Google to content farms: It's war

The search giant has flipped the switch on algorithm changes designed to combat an ongoing influx of low-quality content into search results. Will it work?

Google has set in motion the changes that it announced recently to combat "content farms"--companies that produce large amounts of inexpensive, search-engine-optimized content that have been frequently decried for their low quality.

But will there be sweeping changes in the way we view and navigate the Web? It's hard to tell just yet.

"In the last day or so we launched a pretty big algorithmic improvement to our ranking--a change that noticeably impacts 11.8 percent of our queries--and we wanted to let people know what's going on," Google said in a blog post last night. "This update is designed to reduce rankings for low-quality sites--sites which are low-value add for users, copy content from other websites or sites that are just not very useful. At the same time, it will provide better rankings for high-quality sites--sites with original content and information such as research, in-depth reports, thoughtful analysis and so on."

Part of this strategy involves a Chrome browser extension called Personal Blocklist .

But Demand Media, the recent IPO at the forefront of the "content farm" controversy, said today that it's been unaffected by Google's algorithm change, so far. "It's impossible to speculate how these or any changes made by Google impact any online business in the long term--but at this point in time, we haven't seen a material net impact on our Content and Media business," Demand Media executive vice president Larry Fitzgibbons said last night in a blog post. Demand Media, nevertheless, leaves open the possibility that its content could be affected in the future.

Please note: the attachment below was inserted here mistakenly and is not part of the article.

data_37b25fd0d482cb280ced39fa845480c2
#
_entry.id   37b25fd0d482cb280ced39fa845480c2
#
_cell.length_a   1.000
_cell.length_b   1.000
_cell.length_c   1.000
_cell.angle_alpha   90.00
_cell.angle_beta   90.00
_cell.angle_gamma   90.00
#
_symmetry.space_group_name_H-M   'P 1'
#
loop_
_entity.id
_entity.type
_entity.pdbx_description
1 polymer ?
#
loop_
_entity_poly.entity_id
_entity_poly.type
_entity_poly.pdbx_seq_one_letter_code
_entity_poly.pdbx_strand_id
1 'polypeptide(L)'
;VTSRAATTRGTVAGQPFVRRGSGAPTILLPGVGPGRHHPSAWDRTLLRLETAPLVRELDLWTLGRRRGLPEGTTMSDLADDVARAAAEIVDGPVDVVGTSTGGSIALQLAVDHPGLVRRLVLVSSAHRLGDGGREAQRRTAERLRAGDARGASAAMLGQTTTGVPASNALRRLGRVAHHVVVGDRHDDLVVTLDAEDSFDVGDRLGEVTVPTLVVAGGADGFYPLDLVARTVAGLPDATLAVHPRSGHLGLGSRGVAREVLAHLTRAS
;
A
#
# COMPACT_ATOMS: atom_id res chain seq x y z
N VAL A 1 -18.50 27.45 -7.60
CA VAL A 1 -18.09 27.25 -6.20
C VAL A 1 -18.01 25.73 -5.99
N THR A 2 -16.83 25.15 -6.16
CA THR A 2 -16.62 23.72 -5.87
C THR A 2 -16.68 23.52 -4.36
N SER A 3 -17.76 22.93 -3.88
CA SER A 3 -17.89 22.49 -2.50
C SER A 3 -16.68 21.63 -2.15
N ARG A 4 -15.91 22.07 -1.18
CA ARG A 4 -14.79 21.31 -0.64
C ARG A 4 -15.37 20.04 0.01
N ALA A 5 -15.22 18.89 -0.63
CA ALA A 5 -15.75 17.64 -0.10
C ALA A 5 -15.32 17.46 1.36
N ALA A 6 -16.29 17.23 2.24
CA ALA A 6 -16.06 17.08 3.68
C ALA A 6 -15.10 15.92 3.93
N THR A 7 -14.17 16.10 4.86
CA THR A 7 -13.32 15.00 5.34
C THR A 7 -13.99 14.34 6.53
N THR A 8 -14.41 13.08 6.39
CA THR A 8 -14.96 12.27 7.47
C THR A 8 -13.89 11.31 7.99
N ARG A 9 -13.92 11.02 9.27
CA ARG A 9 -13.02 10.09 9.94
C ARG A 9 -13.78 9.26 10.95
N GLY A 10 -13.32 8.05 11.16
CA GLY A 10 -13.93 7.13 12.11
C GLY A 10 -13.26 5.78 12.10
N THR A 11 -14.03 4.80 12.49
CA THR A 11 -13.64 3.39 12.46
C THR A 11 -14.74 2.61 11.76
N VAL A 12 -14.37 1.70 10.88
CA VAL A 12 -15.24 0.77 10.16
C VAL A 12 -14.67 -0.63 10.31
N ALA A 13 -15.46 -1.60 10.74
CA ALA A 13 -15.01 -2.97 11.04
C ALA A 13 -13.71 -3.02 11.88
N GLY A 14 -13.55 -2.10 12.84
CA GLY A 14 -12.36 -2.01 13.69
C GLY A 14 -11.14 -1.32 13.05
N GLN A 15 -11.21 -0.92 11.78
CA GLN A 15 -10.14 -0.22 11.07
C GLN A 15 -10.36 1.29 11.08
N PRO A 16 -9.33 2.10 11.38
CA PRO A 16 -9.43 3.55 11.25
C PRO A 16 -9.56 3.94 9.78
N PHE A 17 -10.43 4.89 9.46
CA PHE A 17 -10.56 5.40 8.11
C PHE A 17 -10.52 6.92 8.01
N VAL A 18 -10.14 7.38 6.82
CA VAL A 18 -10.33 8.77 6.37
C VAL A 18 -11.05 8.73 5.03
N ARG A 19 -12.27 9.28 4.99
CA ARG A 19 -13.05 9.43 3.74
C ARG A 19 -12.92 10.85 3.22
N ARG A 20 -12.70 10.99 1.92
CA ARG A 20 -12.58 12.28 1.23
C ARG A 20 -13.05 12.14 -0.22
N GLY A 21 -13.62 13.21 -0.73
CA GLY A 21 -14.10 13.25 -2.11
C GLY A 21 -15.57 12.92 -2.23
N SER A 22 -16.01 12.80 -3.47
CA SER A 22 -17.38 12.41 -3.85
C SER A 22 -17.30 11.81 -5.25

Indeed, Google said the changes may not be visible immediately, especially as the modifications to its algorithm are currently affecting only U.S. users. "We're very excited about this new ranking improvement because we believe it's a big step in the right direction of helping people find ever higher quality in our results," the Google blog post explained. "We've been tackling these issues for more than a year, and working on this specific change for the past few months. And we're working on many more updates that we believe will substantially improve the quality of the pages in our results."

What's at stake for Google here is the fact that critics have said content farms are making search results less useful and less relevant. With pressure from the "social search" trend fueled by Facebook's success and from search rival Bing inching up in market share , this decision may be more pressing for Google than it appears at first glance.

About the author

Caroline McCarthy, a CNET News staff writer, is a downtown Manhattanite happily addicted to social-media tools and restaurant blogs. Her pre-CNET resume includes interning at an IT security firm and brewing cappuccinos.

 

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